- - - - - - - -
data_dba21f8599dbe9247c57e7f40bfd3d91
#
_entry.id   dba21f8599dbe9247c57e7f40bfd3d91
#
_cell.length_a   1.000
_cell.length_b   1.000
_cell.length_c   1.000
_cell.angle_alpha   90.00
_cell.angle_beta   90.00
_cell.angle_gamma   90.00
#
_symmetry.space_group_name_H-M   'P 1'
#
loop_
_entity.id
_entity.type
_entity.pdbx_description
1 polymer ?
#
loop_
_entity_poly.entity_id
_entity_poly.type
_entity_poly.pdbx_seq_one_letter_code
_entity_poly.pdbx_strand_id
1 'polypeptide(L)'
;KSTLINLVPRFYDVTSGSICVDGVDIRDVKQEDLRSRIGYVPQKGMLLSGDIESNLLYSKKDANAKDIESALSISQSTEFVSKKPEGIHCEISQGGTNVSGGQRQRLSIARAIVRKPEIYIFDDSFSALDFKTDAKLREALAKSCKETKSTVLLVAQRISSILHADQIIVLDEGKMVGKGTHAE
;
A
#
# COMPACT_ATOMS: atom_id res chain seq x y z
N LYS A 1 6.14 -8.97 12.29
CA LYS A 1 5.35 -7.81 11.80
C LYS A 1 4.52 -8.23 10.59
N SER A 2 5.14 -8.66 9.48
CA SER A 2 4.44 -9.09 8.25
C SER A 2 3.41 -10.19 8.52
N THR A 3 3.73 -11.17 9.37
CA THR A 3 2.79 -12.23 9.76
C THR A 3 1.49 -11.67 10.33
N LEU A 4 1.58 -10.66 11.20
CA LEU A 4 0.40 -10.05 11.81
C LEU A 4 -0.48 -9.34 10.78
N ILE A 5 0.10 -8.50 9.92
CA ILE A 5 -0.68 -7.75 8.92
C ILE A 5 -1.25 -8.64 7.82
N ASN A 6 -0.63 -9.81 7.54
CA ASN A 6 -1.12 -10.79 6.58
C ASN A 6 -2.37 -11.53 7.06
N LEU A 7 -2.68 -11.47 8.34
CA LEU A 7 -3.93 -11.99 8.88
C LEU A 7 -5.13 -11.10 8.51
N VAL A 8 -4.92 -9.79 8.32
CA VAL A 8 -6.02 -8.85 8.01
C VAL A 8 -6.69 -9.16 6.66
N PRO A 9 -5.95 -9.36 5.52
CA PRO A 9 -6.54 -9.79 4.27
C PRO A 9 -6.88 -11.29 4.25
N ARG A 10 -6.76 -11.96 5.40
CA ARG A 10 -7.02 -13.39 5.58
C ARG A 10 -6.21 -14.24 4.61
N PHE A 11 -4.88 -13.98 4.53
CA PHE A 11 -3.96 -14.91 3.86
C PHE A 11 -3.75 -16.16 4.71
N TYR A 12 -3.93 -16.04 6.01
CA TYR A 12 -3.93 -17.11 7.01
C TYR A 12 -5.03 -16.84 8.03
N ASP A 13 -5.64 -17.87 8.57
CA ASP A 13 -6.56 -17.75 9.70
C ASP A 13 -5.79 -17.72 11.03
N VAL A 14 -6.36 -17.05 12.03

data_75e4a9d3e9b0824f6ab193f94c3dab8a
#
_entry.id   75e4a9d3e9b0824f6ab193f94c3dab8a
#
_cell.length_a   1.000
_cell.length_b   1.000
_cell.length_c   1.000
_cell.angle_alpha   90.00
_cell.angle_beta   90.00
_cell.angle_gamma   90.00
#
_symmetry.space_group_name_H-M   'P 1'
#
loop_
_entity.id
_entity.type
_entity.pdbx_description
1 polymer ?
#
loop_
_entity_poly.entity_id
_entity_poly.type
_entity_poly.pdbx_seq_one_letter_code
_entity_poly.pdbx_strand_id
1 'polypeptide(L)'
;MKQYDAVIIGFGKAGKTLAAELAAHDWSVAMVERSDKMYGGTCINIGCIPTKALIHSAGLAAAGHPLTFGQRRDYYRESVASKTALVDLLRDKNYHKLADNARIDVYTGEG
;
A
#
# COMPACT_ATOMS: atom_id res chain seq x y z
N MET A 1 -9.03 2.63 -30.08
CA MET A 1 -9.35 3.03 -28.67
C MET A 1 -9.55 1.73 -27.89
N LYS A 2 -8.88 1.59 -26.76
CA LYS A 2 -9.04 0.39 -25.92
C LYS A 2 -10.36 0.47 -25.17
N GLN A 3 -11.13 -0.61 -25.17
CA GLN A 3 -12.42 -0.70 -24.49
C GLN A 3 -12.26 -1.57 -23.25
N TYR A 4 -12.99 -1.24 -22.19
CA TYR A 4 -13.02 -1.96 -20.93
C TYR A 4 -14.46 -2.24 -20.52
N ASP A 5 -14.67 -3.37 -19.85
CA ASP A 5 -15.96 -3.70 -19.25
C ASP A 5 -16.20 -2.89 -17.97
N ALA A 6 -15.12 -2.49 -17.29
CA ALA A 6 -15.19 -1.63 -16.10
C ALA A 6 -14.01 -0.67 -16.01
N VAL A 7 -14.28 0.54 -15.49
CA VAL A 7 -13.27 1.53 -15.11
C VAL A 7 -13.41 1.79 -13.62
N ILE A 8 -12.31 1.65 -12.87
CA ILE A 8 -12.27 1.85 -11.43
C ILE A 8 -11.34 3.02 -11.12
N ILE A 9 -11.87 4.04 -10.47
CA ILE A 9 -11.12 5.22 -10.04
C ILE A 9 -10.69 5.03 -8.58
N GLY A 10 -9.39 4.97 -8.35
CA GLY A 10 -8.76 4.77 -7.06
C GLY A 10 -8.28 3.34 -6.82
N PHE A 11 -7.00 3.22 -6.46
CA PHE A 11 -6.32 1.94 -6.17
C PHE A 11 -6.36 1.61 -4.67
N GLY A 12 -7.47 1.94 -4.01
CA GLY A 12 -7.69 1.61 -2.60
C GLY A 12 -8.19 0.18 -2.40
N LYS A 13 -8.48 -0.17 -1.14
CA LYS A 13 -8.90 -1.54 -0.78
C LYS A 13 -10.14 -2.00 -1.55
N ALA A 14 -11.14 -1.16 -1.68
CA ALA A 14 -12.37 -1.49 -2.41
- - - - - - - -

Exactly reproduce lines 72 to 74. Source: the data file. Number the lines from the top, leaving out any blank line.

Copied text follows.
#
_entry.id   75e4a9d3e9b0824f6ab193f94c3dab8a
#